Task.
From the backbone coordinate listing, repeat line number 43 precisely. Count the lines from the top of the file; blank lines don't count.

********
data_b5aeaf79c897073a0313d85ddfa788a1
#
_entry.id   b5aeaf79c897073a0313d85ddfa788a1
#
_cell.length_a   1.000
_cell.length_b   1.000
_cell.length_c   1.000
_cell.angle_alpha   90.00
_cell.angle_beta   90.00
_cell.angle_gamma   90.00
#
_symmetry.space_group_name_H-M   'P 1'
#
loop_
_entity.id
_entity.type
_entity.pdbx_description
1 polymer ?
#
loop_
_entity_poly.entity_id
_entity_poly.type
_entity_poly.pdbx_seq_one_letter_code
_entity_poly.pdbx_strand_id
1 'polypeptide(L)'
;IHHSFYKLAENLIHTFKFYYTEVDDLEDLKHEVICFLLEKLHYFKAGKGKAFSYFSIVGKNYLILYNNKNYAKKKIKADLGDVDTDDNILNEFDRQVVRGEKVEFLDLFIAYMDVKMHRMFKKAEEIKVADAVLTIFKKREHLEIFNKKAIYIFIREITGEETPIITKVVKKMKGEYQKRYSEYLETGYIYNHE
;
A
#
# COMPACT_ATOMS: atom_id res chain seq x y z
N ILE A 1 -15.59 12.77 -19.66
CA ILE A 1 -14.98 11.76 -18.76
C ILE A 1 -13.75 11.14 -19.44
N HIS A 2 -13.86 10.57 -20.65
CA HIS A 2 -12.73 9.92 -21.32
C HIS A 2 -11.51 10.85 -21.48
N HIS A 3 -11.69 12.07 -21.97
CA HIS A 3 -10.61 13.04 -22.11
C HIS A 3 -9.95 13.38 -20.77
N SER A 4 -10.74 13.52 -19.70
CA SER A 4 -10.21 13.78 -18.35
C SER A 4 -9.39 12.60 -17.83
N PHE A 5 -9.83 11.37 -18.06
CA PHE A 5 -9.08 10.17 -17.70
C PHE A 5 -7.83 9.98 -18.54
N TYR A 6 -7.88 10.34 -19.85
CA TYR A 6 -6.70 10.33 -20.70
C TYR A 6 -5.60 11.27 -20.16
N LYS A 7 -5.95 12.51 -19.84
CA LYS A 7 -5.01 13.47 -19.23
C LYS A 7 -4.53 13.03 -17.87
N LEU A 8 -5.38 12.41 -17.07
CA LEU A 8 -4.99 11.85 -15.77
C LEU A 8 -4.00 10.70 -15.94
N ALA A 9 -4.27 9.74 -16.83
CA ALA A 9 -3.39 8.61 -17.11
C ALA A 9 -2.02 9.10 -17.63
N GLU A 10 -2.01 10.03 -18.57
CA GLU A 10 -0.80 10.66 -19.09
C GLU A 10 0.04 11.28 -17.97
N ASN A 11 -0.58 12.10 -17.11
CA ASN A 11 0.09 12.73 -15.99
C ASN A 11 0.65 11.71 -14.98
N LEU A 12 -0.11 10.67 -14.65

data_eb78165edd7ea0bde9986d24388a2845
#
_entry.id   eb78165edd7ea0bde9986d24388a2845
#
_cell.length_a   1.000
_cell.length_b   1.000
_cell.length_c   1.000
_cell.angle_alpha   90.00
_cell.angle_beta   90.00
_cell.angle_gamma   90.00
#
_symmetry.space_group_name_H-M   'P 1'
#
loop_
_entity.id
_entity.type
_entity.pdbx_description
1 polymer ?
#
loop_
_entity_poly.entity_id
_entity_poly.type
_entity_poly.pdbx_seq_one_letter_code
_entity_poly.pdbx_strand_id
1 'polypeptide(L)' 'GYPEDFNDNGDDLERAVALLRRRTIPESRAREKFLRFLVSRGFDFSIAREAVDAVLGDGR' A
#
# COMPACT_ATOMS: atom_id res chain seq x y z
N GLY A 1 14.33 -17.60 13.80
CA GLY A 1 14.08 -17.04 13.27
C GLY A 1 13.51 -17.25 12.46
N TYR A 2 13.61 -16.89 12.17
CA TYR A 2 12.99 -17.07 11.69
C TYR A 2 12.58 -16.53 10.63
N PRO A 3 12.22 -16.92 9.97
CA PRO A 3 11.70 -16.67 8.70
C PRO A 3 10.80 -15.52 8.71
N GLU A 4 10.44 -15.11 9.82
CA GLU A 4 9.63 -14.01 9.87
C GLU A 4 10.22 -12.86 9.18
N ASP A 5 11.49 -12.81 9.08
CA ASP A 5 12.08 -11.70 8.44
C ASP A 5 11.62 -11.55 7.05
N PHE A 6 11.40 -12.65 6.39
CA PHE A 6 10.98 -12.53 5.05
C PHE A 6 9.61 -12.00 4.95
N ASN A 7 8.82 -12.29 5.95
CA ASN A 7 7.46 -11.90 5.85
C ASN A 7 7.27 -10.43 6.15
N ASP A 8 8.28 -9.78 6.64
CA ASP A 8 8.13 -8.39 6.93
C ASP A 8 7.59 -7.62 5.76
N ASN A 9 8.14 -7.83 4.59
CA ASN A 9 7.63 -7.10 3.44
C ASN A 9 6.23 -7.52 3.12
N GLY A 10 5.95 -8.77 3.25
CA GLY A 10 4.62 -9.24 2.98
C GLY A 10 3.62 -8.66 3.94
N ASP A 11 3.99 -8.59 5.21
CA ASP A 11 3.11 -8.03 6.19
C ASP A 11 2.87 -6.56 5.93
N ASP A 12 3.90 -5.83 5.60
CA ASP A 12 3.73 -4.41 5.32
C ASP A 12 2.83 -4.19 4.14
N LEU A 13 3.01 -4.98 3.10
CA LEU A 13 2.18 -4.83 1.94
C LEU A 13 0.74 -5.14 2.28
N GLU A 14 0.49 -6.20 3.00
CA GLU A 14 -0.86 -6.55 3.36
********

N PHE A 5 -9.83 11.37 -18.06